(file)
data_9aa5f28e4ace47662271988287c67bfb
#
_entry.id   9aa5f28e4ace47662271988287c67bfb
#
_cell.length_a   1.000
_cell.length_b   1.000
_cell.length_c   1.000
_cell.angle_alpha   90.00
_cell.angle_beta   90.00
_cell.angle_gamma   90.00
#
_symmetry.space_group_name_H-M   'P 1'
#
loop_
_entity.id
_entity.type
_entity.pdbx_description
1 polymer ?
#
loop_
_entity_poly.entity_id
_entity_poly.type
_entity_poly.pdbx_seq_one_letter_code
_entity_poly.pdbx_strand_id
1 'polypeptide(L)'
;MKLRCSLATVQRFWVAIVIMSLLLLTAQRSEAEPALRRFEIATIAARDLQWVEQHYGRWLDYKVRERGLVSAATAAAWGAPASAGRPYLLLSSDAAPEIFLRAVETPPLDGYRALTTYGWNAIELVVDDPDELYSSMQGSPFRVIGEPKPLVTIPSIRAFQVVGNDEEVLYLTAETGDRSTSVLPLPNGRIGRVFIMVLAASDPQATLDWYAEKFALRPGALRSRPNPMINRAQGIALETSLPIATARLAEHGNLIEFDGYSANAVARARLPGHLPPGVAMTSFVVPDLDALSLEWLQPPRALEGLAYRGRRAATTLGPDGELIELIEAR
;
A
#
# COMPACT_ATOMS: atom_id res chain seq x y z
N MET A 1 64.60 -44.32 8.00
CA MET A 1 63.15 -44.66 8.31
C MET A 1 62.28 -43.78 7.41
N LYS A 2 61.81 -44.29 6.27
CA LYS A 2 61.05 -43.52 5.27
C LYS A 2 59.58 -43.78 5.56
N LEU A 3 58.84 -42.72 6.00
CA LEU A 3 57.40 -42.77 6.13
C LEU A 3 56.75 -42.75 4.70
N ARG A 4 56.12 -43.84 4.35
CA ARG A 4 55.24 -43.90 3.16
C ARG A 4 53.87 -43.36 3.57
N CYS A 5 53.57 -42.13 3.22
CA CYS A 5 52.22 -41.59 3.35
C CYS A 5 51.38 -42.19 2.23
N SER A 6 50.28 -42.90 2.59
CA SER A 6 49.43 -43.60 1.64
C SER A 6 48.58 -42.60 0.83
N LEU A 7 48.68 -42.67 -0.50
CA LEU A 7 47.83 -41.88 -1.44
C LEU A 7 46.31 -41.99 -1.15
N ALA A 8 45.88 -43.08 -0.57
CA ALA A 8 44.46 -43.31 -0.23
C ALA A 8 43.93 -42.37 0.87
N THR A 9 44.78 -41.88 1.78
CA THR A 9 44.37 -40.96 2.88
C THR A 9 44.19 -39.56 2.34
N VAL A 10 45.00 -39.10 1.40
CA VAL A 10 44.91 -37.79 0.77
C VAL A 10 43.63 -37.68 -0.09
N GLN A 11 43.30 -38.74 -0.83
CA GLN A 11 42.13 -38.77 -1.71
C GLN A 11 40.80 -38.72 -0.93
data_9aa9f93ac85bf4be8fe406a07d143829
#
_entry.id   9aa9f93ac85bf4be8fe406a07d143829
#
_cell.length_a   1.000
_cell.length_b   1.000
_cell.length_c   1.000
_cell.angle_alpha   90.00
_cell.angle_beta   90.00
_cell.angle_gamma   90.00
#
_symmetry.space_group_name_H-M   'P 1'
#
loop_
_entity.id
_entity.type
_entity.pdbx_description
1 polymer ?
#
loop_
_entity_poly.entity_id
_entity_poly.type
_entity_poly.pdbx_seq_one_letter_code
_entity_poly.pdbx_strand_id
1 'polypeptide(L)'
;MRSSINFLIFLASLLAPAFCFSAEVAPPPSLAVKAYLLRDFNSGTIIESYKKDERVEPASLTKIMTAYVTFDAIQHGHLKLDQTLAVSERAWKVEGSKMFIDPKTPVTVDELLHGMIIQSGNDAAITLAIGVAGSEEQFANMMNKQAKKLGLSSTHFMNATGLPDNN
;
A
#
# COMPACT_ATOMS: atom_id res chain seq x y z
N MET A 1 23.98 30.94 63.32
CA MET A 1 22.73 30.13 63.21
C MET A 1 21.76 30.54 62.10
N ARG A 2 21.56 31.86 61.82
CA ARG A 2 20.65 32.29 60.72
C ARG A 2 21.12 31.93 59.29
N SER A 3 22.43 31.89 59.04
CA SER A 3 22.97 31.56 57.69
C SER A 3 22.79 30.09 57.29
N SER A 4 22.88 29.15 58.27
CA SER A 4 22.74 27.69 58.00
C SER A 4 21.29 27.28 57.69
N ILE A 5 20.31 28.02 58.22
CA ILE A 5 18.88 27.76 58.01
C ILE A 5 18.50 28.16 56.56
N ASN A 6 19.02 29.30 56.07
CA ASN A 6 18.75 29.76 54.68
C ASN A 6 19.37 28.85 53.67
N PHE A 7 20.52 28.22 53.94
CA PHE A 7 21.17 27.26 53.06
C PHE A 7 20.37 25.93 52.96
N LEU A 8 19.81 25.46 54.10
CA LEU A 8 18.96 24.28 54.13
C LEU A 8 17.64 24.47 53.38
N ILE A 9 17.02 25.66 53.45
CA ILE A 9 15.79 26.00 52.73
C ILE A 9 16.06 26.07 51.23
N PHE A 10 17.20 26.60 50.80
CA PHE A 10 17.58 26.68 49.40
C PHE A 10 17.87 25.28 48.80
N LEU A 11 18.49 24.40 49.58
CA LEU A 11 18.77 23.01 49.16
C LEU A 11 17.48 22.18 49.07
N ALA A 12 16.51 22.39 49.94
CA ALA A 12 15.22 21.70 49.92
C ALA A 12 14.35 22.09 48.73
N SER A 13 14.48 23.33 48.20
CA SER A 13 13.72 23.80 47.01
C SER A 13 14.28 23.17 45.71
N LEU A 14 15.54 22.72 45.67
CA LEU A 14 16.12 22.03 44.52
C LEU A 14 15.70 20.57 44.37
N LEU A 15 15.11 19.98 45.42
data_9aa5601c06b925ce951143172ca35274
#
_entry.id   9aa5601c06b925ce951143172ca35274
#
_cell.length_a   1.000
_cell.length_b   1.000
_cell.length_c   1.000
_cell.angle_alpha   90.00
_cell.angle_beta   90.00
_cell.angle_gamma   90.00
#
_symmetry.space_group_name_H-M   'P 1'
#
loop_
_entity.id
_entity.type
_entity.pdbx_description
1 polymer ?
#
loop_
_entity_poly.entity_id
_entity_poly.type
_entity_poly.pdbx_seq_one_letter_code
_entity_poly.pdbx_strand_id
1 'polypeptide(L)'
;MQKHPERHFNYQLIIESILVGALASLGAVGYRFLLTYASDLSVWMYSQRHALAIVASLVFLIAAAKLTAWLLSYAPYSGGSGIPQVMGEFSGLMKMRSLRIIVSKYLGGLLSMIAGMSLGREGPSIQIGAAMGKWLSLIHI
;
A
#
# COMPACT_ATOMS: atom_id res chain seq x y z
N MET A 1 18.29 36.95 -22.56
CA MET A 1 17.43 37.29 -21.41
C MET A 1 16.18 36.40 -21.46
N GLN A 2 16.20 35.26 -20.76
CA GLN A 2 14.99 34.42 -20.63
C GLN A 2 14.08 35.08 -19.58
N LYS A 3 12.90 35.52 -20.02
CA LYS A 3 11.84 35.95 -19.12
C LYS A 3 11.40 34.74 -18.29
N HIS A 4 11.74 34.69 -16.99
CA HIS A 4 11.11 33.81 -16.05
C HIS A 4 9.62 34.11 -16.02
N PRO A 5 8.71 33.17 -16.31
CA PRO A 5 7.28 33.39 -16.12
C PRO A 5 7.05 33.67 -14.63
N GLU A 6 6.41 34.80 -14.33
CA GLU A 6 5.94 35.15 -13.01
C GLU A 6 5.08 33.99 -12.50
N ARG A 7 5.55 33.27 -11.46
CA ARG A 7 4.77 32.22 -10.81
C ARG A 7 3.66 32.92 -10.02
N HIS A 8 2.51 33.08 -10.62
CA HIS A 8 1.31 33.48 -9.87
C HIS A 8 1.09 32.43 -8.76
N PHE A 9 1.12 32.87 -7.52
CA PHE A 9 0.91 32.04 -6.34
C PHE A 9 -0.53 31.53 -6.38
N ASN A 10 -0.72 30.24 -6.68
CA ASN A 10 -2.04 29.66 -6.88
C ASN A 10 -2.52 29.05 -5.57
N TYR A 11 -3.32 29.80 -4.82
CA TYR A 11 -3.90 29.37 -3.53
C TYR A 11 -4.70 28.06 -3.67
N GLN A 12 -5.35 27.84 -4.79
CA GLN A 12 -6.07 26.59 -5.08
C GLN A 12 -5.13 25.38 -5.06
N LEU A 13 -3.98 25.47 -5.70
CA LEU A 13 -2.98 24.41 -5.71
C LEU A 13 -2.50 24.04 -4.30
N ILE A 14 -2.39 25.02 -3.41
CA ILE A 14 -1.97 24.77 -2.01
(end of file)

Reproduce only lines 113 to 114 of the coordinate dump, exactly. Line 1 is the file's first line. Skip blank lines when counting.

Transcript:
CA PHE A 7 21.17 27.26 53.06
C PHE A 7 20.37 25.93 52.96